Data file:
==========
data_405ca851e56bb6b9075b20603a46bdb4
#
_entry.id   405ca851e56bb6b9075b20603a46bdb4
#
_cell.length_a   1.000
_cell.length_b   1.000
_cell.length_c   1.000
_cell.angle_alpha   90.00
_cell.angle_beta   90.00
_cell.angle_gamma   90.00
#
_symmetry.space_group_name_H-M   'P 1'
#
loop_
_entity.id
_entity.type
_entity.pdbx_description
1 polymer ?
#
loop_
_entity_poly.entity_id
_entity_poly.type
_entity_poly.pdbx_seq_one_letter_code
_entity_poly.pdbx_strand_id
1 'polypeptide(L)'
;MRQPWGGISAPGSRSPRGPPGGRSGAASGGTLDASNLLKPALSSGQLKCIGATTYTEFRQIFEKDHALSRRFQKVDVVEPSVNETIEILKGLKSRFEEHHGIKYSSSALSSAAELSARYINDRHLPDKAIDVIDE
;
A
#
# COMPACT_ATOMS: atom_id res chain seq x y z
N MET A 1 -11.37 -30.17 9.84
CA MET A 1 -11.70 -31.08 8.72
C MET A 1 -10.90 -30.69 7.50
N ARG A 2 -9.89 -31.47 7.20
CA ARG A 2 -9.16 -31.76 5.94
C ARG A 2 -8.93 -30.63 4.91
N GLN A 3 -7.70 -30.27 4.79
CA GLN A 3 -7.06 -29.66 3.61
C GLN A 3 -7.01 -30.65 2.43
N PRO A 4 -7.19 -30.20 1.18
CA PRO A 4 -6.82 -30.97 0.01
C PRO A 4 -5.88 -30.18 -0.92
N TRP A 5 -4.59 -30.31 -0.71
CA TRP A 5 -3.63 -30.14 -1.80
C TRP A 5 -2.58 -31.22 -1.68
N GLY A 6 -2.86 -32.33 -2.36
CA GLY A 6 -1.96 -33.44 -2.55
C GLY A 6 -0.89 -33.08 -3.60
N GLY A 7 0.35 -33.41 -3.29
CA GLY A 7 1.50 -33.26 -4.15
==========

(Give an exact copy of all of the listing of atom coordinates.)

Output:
data_405ca851e56bb6b9075b20603a46bdb4
#
_entry.id   405ca851e56bb6b9075b20603a46bdb4
#
_cell.length_a   1.000
_cell.length_b   1.000
_cell.length_c   1.000
_cell.angle_alpha   90.00
_cell.angle_beta   90.00
_cell.angle_gamma   90.00
#
_symmetry.space_group_name_H-M   'P 1'
#
loop_
_entity.id
_entity.type
_entity.pdbx_description
1 polymer ?
#
loop_
_entity_poly.entity_id
_entity_poly.type
_entity_poly.pdbx_seq_one_letter_code
_entity_poly.pdbx_strand_id
1 'polypeptide(L)'
;MRQPWGGISAPGSRSPRGPPGGRSGAASGGTLDASNLLKPALSSGQLKCIGATTYTEFRQIFEKDHALSRRFQKVDVVEPSVNETIEILKGLKSRFEEHHGIKYSSSALSSAAELSARYINDRHLPDKAIDVIDE
;
A
#
# COMPACT_ATOMS: atom_id res chain seq x y z
N MET A 1 -11.37 -30.17 9.84
CA MET A 1 -11.70 -31.08 8.72
C MET A 1 -10.90 -30.69 7.50
N ARG A 2 -9.89 -31.47 7.20
CA ARG A 2 -9.16 -31.76 5.94
C ARG A 2 -8.93 -30.63 4.91
N GLN A 3 -7.70 -30.27 4.79
CA GLN A 3 -7.06 -29.66 3.61
C GLN A 3 -7.01 -30.65 2.43
N PRO A 4 -7.19 -30.20 1.18
CA PRO A 4 -6.82 -30.97 0.01
C PRO A 4 -5.88 -30.18 -0.92
N TRP A 5 -4.59 -30.31 -0.71
CA TRP A 5 -3.63 -30.14 -1.80
C TRP A 5 -2.58 -31.22 -1.68
N GLY A 6 -2.86 -32.33 -2.36
CA GLY A 6 -1.96 -33.44 -2.55
C GLY A 6 -0.89 -33.08 -3.60
N GLY A 7 0.35 -33.41 -3.29
CA GLY A 7 1.50 -33.26 -4.15